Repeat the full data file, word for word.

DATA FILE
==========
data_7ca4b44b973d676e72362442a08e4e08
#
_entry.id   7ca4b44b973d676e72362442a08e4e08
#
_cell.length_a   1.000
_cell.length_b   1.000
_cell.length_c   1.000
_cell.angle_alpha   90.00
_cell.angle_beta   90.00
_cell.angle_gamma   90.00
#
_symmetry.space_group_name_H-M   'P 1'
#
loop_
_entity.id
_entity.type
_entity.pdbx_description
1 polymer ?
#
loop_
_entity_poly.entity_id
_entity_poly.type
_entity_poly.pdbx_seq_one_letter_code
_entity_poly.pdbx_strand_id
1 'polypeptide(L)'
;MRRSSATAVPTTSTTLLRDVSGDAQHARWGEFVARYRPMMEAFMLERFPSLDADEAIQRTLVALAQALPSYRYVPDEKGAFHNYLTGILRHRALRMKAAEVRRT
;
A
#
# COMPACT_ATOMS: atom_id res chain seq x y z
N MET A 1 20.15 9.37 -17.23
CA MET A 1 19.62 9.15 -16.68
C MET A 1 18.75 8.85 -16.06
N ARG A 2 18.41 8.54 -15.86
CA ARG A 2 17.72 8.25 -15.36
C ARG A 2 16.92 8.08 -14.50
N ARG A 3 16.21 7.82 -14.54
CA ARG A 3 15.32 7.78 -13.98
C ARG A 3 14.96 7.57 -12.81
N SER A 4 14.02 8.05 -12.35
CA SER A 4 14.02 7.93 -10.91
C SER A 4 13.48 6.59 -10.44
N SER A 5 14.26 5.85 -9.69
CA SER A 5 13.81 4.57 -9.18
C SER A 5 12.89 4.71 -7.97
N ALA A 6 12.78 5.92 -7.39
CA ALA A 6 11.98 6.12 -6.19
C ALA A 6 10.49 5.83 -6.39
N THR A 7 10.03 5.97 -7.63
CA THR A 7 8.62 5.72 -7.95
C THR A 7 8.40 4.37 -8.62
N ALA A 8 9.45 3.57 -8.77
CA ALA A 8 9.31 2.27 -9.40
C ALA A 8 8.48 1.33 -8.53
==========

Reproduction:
data_7ca4b44b973d676e72362442a08e4e08
#
_entry.id   7ca4b44b973d676e72362442a08e4e08
#
_cell.length_a   1.000
_cell.length_b   1.000
_cell.length_c   1.000
_cell.angle_alpha   90.00
_cell.angle_beta   90.00
_cell.angle_gamma   90.00
#
_symmetry.space_group_name_H-M   'P 1'
#
loop_
_entity.id
_entity.type
_entity.pdbx_description
1 polymer ?
#
loop_
_entity_poly.entity_id
_entity_poly.type
_entity_poly.pdbx_seq_one_letter_code
_entity_poly.pdbx_strand_id
1 'polypeptide(L)'
;MRRSSATAVPTTSTTLLRDVSGDAQHARWGEFVARYRPMMEAFMLERFPSLDADEAIQRTLVALAQALPSYRYVPDEKGAFHNYLTGILRHRALRMKAAEVRRT
;
A
#
# COMPACT_ATOMS: atom_id res chain seq x y z
N MET A 1 20.15 9.37 -17.23
CA MET A 1 19.62 9.15 -16.68
C MET A 1 18.75 8.85 -16.06
N ARG A 2 18.41 8.54 -15.86
CA ARG A 2 17.72 8.25 -15.36
C ARG A 2 16.92 8.08 -14.50
N ARG A 3 16.21 7.82 -14.54
CA ARG A 3 15.32 7.78 -13.98
C ARG A 3 14.96 7.57 -12.81
N SER A 4 14.02 8.05 -12.35
CA SER A 4 14.02 7.93 -10.91
C SER A 4 13.48 6.59 -10.44
N SER A 5 14.26 5.85 -9.69
CA SER A 5 13.81 4.57 -9.18
C SER A 5 12.89 4.71 -7.97
N ALA A 6 12.78 5.92 -7.39
CA ALA A 6 11.98 6.12 -6.19
C ALA A 6 10.49 5.83 -6.39
N THR A 7 10.03 5.97 -7.63
CA THR A 7 8.62 5.72 -7.95
C THR A 7 8.40 4.37 -8.62
N ALA A 8 9.45 3.57 -8.77
CA ALA A 8 9.31 2.27 -9.40
C ALA A 8 8.48 1.33 -8.53